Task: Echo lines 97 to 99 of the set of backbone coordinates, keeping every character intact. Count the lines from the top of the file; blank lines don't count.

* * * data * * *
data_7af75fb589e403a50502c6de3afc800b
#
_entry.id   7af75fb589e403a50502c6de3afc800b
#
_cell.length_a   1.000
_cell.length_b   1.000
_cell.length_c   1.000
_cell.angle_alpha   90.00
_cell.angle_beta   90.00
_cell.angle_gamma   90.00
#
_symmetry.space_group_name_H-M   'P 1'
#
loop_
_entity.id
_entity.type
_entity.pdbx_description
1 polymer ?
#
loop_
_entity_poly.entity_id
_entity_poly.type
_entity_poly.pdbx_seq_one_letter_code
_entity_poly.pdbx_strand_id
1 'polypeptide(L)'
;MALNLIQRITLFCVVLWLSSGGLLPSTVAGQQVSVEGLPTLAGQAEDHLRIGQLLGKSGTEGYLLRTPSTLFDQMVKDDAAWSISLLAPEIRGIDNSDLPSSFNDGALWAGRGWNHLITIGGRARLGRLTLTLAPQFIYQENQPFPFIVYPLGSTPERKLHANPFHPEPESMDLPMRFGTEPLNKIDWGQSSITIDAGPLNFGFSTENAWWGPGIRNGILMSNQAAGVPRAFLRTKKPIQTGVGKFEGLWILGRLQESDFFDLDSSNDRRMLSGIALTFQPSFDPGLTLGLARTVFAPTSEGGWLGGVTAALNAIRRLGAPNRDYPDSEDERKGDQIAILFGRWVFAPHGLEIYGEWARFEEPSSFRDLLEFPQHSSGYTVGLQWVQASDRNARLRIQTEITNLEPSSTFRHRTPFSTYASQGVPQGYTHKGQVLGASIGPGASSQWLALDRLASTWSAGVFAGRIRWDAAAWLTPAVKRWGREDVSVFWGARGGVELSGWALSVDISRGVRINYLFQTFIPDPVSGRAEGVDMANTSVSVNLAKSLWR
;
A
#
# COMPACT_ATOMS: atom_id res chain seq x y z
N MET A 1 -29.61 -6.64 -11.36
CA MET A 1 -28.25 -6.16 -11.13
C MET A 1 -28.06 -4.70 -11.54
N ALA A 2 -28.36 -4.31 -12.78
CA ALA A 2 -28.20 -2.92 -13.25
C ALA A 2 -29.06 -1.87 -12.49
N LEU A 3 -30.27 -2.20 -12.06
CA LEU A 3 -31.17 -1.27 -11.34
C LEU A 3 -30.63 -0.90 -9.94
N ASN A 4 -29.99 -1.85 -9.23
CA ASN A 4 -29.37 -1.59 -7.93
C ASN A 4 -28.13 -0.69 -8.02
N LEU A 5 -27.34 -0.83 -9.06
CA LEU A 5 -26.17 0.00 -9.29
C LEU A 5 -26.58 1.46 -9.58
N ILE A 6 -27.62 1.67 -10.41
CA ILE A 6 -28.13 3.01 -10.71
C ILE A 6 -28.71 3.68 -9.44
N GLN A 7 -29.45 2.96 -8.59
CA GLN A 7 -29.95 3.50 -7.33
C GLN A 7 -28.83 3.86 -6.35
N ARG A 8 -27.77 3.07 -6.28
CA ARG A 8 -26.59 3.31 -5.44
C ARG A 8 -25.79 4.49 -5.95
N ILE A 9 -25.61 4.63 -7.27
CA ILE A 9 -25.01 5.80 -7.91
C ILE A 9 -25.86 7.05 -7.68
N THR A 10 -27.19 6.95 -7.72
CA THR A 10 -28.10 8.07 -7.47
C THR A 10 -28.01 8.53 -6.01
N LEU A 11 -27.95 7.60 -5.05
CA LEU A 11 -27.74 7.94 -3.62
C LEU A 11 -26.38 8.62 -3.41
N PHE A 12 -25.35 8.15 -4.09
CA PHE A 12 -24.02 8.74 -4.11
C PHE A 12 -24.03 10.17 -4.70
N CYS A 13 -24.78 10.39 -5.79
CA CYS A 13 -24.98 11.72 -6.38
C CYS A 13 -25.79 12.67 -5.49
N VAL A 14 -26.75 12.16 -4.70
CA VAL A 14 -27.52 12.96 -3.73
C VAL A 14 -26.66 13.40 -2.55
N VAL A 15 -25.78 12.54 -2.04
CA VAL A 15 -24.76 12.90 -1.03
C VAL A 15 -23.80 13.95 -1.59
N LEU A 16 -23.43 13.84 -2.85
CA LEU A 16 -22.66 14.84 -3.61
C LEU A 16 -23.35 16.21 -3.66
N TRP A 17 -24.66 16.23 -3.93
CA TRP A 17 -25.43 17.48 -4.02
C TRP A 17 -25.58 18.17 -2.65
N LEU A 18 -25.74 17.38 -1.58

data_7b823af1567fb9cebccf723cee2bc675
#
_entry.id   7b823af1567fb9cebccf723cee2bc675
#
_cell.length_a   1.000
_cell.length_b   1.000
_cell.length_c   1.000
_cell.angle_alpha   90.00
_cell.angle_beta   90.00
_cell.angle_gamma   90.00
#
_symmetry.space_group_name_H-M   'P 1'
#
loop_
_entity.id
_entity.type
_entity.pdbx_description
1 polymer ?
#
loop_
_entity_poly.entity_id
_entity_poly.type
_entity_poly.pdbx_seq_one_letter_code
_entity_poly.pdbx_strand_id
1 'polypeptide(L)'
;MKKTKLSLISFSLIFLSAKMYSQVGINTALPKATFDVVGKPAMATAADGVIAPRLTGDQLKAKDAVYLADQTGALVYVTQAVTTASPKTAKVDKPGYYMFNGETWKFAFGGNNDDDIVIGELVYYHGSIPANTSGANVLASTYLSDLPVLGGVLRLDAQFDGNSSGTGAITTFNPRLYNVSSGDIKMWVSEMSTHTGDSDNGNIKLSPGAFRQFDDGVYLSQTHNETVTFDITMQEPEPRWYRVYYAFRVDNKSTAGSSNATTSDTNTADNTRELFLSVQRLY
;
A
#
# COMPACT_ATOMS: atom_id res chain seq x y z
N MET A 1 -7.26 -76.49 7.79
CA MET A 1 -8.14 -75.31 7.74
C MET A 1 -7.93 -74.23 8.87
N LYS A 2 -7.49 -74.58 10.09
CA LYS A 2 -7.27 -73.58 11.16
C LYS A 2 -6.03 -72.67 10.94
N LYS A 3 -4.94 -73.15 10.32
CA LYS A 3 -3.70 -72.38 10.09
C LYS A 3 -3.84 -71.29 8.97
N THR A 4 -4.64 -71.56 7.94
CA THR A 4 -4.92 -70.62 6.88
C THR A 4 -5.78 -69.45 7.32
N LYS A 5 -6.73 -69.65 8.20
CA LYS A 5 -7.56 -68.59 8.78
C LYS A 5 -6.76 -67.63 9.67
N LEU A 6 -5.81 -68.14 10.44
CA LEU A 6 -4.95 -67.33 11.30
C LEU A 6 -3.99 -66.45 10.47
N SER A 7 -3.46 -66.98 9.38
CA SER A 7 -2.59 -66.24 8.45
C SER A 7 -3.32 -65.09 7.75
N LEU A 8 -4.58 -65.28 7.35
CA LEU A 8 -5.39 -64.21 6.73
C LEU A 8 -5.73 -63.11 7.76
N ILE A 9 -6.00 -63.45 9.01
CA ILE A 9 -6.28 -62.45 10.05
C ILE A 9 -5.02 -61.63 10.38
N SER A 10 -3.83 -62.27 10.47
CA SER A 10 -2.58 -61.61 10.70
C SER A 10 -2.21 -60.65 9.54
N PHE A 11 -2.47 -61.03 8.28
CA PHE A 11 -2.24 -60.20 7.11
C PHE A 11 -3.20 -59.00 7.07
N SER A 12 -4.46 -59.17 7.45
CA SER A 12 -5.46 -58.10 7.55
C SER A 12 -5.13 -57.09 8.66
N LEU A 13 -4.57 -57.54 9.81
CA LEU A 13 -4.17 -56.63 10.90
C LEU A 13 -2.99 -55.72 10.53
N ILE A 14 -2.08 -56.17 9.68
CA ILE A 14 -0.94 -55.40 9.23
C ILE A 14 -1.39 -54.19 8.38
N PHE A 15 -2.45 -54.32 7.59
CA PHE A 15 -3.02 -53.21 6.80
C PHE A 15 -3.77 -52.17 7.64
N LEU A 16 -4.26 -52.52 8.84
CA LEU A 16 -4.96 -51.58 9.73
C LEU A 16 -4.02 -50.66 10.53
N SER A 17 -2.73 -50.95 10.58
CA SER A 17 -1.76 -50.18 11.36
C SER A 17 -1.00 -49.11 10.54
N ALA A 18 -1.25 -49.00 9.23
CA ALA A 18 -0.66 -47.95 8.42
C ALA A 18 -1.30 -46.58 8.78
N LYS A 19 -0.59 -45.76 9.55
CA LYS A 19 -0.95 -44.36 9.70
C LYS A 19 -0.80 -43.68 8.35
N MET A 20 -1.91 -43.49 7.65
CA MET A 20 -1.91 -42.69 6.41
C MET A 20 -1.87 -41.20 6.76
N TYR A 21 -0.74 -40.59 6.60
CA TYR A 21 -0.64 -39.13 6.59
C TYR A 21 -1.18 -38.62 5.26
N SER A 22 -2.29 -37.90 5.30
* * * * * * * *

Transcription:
_entity.id
_entity.type
_entity.pdbx_description